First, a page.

A U.S. Navy warship has recovered a dozen bodies from the AirAsia flight that crashed into the Java Sea, the service said.
The destroyer USS Sampson (DDG 102) found six bodies on Jan. 1 and another six on Jan. 2, the service announced. They're among some 30 bodies that had been recovered as of Friday morning.
"The bodies are being treated with all regards to religious customs and sensitivities and are being transferred to Indonesian authorities at Pangkalan," according to a Navy statement.
Another 132 bodies are yet to be found from the AirAsia flight QZ8501 that crashed on Dec. 28 off the coast of Indonesia en route to Singapore. Many are presumed to be in the fuselage, parts of which have been recovered from the relatively shallow waters. The sea has an average depth of about 150 feet.
The San Diego-based USS Sampson, which falls under the command of the Navy's 7th Fleet based in Yokosuka, Japan, is equipped with two MH-60R Sea Hawk helicopters. The choppers were reportedly used to ferry to the bodies to land. The vessel is conducting searches around the clock and will remain on station until Indonesian officials no longer need it, according to the statement.
The ship's commanding officer, Cmdr. Steven Foley, on Dec. 31 talked about the search and rescue efforts on Dec. 31 in an interview with the Pentagon's internal information outlet Armed Forces Network.
Meanwhile, t he Navy has ordered to assist with the operations the littoral combat ship USS Fort Worth, which is outfitted with an MH-60R, a pair of rigid hull inflatable boats and side-scan sonar, a low-frequency system that can map the seafloor in high-resolution. The ship left Singapore on Friday morning to head to the area and is expected to arrive on Saturday, according to the service.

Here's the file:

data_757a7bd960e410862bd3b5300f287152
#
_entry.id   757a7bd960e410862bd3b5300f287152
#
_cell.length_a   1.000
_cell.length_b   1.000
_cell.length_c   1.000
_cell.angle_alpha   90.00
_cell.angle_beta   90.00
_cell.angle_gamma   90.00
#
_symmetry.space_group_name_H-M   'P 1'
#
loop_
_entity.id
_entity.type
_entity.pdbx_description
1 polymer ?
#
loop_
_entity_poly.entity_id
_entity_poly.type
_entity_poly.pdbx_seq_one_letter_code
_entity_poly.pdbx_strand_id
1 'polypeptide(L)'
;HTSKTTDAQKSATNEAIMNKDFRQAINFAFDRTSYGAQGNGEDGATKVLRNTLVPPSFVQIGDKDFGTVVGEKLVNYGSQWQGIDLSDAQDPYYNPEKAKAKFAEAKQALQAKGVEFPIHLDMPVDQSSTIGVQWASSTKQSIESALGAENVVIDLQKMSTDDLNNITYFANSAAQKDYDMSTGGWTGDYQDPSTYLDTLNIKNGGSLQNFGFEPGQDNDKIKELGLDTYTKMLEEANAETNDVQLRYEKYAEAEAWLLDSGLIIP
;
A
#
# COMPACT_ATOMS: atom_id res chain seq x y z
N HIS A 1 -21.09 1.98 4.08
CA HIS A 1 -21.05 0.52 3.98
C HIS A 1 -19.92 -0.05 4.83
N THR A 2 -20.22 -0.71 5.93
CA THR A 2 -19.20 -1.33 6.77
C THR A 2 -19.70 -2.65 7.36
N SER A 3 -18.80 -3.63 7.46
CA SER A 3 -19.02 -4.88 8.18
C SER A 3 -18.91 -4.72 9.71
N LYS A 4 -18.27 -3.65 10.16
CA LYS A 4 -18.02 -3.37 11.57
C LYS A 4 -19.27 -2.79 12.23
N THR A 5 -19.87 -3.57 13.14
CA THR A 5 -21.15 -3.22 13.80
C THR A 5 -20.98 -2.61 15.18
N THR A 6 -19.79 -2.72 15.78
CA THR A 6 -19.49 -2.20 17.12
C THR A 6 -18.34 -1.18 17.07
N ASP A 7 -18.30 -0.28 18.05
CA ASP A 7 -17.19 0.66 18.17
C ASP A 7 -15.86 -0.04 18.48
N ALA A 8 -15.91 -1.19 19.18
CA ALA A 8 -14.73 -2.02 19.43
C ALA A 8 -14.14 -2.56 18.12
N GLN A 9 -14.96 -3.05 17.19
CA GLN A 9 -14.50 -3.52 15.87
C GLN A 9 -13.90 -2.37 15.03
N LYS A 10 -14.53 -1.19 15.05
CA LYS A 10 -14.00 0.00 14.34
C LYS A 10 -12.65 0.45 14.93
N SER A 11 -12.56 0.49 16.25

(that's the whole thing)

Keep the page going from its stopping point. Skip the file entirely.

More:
"Fort Worth brings maneuverability, speed and shallow draft, allowing her to conduct expeditious visual and radar searches in a congested, shallow water environment," according to a statement from the 7th fleet later Friday. "Fort Worth's embarked MH-60R helicopter will further extend sensor coverage over the horizon and her two 11-m rigid hull inflatable boats will aid surface search efforts."
The search and rescue mission has been hampered by bad weather, including thunderstorms and waves measuring as high as 13 feet. However, the operation isn't nearly as complicated as last year's efforts to find the wreckage of Malaysian Airlines Flight MH370. That plane, which was carrying 239 passengers and crew, disappeared March 8 and is believed to have crashed and sank some 15,000 feet to the floor of the Indian Ocean off the coast of Perth, Australia.
If officials have found the tail section, it shouldn't take them long to recover the plane's black box, or flight recorder that's stored in the rear of the plane and captures data that could help investigators determine what caused the crash.
(Story was updated with new information provided by the Navy on Friday night.)